“A sea of beautiful, porcelain-perfect ballerinas whirl and twirl…skimming effortlessly across the stage, changing seamlessly from one formation to another. It can be almost hypnotizing, the way they move through space to the music, in unison, as smooth and lovely as a beautiful dream.”
The Kindle Edition of So, You want To Be A Ballet Dancer was released on May 1 on Amazon.com. It is chock-full of tips and advice for aspiring dancers and their parents, and includes a personal account of the ballerina’s rocky journey to fame.
“In it I go on to discuss all of the backstage basics and etiquette that a dancer should become familiar with before performing — whether it be in school or with a professional company,” she said.
In this snippet from the chapter, “Stage Savvy: The Chaos Behind the Curtain,” the ballerina writes: “What the audience members (and even new dancers) don’t always realize, is that there is another entertaining show that goes on in the theater as well: The organized chaos that takes place before the curtain goes up on that picturesque wonderland … A ballet production is like a well-oiled machine with countless parts that all have to work together to create a final product.”
Always a simple Queens girl at heart, Kronenberg recalls growing up in Kew Gardens – a town where her folks still reside, and meeting her friends at the neighborhood pizzeria, Angelo’s, after school. She recalls hanging out at Queens Center Mall; matinees at the Midway theater on Queens Boulevard and sipping vanilla shakes at Metro Soda Fountain on Metropolitan Boulevard after ballet class.
As a tot, the ballerina practiced her arabesque at Once upon a Time, Inc., a now Richmond Hill-based performing arts education center. And she still has a warm place in her heart for special teacher and owner, Ms. Aubel.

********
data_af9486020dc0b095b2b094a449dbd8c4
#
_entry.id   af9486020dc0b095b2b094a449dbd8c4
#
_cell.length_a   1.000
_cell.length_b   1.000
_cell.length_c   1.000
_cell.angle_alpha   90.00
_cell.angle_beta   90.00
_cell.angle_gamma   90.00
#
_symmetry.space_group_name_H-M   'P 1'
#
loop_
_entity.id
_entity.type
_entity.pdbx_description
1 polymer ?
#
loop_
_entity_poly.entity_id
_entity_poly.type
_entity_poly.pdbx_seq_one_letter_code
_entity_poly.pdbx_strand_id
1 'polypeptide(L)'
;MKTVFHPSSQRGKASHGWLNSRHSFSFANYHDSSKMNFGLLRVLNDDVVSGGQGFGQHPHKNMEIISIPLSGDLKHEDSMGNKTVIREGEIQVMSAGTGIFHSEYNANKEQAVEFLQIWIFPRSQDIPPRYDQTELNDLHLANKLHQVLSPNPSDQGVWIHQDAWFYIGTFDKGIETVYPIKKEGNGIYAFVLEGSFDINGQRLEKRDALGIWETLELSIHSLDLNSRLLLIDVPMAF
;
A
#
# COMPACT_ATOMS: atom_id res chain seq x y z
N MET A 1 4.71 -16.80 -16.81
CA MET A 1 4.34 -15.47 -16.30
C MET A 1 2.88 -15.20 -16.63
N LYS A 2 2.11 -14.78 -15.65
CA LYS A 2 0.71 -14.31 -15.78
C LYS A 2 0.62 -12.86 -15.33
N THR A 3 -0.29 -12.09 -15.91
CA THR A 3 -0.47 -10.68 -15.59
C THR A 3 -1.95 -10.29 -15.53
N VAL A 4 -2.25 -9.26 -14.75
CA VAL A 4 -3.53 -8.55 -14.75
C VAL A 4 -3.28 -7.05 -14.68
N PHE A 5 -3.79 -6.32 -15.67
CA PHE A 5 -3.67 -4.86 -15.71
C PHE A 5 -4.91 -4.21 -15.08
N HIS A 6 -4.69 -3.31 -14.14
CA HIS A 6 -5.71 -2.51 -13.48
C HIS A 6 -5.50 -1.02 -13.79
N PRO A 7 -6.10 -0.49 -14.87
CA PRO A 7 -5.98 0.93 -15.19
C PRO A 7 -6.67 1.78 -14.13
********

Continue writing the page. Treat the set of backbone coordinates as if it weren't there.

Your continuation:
At 17, while her friends from Cardozo High School were out partying, the ambitious teen was perfecting her pirouettes at the world-famous School of American Ballet in Manhattan, where her most influential teacher was Susan Pillare.
“Edward Villella [founder of Miami City Ballet], came up to New York City to observe classes and hold a general audition, I went as a fluke, just to keep my friend company,” recalls Kronenberg.
What unfolded was a twist of fate.
“I really didn’t think I was ready or strong enough to be hired by any company, but I thought that taking the audition would be a good learning experience,” she said. “Who knew that I’d end up with a contract that would blossom into an amazing career?”
It turned out that Villella, originally from Bayside, became a star principal dancer with New York City Ballet through the late 1950’s to mid-1970s. Under his direction, both the dance company and its school are acclaimed as one of the best, worldwide.
From March 25 through May 1, the glam ballet dancer starred as Juliet in the ballet company’s $1.5 million production of John Cranko’s Romeo and Juliet, opposite her real-life Romeo, hubby Carlos Guerra.
“We met dancing together at Miami City Ballet; I was his first partner when he joined the company. We danced the Grand Pas de Duex from George Balanchine’s, ‘The Nutcracker.’ I think it was obvious right from the start that we had a special chemistry together,” Kronenberg said. “Somehow we kept getting cast together; oftentimes at the very last minute...I think it was destiny! We danced together for five years before we ever started dating; neither one of us was brave enough to tell the other how we felt!”
The dancer says she’s “extremely excited about Miami City Ballet’s debut in Paris. As of now, it looks like I’ll be performing most of the ballets with Carlos; it’s going to be a very special experience, and it will be all the more memorable if we get to share the stage with one another.
The tour is going from July 6 – 23.
“It will be such a milestone, both in our careers and for the company….I’m so glad that I will be a part of it,” she said.